So What’s Better: Operating Capital or Paying Off Your Credit Card at the End of Each Month?
I haven’t read much about how people manage their daily cash flow, and it’s hit me that this topic needs much deeper analysis. MUCH! Here’s what I am talking about: I know where most people fall in the large liquid savings account (or emergency fund) that sits around doing not too much discussion, some people like the safety net feeling and others abhor the idea of money that’s just sitting around and not working for you. But besides that, what do you do with your money each month? Because I am a newly minted member of the responsibility club and I am not used to having any “extra” money, I haven’t decided yet what is the best way to handle paying all of the normal but not monthly expenses of life. Option 1 is to continue as I have been doing, which is:
- Paying/budgeting for all of my regular bills in cash
- Throwing the rest towards debt (eventually that will get thrown at building assets)
- When expenses come up outside of that, pay them on my credit card until the statement comes, and
- Pay the bill in full.
I have a credit card and I am not paying any interest, which is cool, but there is also more potential for error and I might overspend and not be able to pay the bill in 30 days. So Option 2 is to create an operating capital fund (AKA my checking account):
- Before moving all extra money towards debt again, build up $1,500 to $2,000 in the operating capital fund
- This money is not for rent, bills, food and gas that have already been budgeted for, but other expenses that come up like that 6-month car insurance premium, registration fees, tuition for a class or training, or even a small vacation.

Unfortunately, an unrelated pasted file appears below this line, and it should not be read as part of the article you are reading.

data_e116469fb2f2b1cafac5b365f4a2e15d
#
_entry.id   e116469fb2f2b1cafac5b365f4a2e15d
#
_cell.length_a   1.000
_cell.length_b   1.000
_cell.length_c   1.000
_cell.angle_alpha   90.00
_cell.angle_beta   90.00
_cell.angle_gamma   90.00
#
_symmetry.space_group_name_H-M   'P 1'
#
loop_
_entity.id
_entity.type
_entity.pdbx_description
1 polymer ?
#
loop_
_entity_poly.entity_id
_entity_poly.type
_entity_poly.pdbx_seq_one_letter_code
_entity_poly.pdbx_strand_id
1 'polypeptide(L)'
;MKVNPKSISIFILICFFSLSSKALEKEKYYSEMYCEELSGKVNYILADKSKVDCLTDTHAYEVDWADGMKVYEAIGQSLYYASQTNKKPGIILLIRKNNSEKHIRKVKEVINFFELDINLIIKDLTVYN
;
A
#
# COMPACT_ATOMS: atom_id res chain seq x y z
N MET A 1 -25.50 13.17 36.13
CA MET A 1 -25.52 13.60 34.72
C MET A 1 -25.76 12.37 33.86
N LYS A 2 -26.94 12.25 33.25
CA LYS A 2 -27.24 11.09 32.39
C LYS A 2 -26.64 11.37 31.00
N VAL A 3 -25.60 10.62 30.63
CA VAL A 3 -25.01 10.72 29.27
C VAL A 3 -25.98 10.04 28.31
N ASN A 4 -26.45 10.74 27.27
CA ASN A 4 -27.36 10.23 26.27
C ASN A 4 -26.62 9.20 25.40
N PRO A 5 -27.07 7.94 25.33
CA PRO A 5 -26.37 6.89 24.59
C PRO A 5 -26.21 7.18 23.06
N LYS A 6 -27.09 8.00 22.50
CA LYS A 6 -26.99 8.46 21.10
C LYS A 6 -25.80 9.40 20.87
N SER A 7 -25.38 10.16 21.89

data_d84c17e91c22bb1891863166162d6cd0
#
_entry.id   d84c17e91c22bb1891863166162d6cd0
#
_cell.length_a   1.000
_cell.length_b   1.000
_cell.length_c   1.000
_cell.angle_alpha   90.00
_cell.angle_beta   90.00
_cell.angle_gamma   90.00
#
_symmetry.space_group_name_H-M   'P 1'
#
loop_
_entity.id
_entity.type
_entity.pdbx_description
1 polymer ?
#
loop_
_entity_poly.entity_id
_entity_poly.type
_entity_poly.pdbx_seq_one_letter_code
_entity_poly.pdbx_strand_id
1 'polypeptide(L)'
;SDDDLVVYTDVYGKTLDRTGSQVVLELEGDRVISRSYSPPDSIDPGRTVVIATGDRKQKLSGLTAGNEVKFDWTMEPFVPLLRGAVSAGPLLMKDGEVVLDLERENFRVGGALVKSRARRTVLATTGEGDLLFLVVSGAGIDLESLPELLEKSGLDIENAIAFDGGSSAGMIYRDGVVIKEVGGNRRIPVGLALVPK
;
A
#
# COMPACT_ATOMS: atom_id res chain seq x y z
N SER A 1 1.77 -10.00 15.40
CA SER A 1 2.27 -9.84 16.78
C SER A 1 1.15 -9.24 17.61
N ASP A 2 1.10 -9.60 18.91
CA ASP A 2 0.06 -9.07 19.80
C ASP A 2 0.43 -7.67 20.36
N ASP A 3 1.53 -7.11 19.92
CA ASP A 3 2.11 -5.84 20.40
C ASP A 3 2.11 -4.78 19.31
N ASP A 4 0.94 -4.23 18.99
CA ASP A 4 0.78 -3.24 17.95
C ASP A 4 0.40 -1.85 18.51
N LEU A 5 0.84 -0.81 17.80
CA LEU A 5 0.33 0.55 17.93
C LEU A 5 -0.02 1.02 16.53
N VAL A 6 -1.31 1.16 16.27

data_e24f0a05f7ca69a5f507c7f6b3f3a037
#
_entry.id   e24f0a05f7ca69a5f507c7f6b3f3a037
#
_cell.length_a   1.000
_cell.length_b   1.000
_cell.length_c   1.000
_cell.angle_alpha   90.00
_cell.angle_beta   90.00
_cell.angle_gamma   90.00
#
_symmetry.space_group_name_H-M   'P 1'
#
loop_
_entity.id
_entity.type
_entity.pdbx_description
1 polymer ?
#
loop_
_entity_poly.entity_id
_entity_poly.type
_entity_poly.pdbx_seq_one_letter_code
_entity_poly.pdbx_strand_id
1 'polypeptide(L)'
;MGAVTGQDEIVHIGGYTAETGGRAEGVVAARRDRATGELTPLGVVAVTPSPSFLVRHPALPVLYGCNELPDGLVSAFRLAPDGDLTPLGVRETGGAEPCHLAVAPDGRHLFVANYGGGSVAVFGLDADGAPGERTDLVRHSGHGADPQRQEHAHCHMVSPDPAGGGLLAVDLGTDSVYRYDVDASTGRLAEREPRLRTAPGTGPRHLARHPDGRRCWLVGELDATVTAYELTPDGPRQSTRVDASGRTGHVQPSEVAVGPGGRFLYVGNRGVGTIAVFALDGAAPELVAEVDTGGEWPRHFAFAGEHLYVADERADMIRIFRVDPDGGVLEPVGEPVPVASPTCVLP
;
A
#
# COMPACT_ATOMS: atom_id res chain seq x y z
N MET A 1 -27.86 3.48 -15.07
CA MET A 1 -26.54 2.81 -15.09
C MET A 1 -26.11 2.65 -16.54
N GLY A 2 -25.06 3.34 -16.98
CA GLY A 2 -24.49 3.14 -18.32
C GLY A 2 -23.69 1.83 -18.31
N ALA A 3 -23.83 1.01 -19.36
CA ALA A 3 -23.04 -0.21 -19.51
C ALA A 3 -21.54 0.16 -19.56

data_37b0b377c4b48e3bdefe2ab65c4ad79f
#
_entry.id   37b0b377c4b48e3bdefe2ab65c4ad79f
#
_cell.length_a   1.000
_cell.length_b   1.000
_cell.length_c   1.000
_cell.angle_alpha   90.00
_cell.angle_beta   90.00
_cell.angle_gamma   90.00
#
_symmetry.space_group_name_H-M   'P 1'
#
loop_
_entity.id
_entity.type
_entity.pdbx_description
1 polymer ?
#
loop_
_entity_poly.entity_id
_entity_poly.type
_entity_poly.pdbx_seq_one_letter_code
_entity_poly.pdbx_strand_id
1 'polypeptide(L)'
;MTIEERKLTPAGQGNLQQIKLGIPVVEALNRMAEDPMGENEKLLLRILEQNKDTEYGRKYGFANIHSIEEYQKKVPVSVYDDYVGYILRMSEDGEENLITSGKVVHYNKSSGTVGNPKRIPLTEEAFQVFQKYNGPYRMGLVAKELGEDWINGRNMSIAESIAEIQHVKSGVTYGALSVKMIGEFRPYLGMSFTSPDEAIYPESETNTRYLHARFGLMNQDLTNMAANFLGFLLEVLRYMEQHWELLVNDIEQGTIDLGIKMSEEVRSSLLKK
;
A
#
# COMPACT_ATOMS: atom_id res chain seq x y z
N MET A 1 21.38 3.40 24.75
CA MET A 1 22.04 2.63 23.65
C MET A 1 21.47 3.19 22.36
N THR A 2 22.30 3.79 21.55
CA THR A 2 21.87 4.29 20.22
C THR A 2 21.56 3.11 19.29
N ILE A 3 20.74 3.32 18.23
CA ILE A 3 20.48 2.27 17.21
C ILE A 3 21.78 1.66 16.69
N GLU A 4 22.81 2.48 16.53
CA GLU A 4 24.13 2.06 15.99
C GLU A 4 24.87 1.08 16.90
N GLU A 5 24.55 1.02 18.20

- When I take money out of my operating capital, put it back in within a month.
Companies need operating capital for day-to-day expenses like payroll, reimbursements, maintenance. We have the same kind of stuff as individuals, and it seems like a good way to manage your regular affairs without getting stressed out about the $129 you need to charge to your credit card for a new Macbook battery. All of a sudden, the battery seems frivolous because it wasn’t in your budget, even though you use your computer every freaking day.
It seems like a basic idea, but this is brand new to me. I am not used to having any money that is not accounted for, and the most I will leave in my account for “whatever spending” is $100 to $200. Operating capital of $200 is pretty low though, even for me.
So tell me: do you immediately allocate every dollar when you receive it or do you have a little operating capital to keep you in the black each month?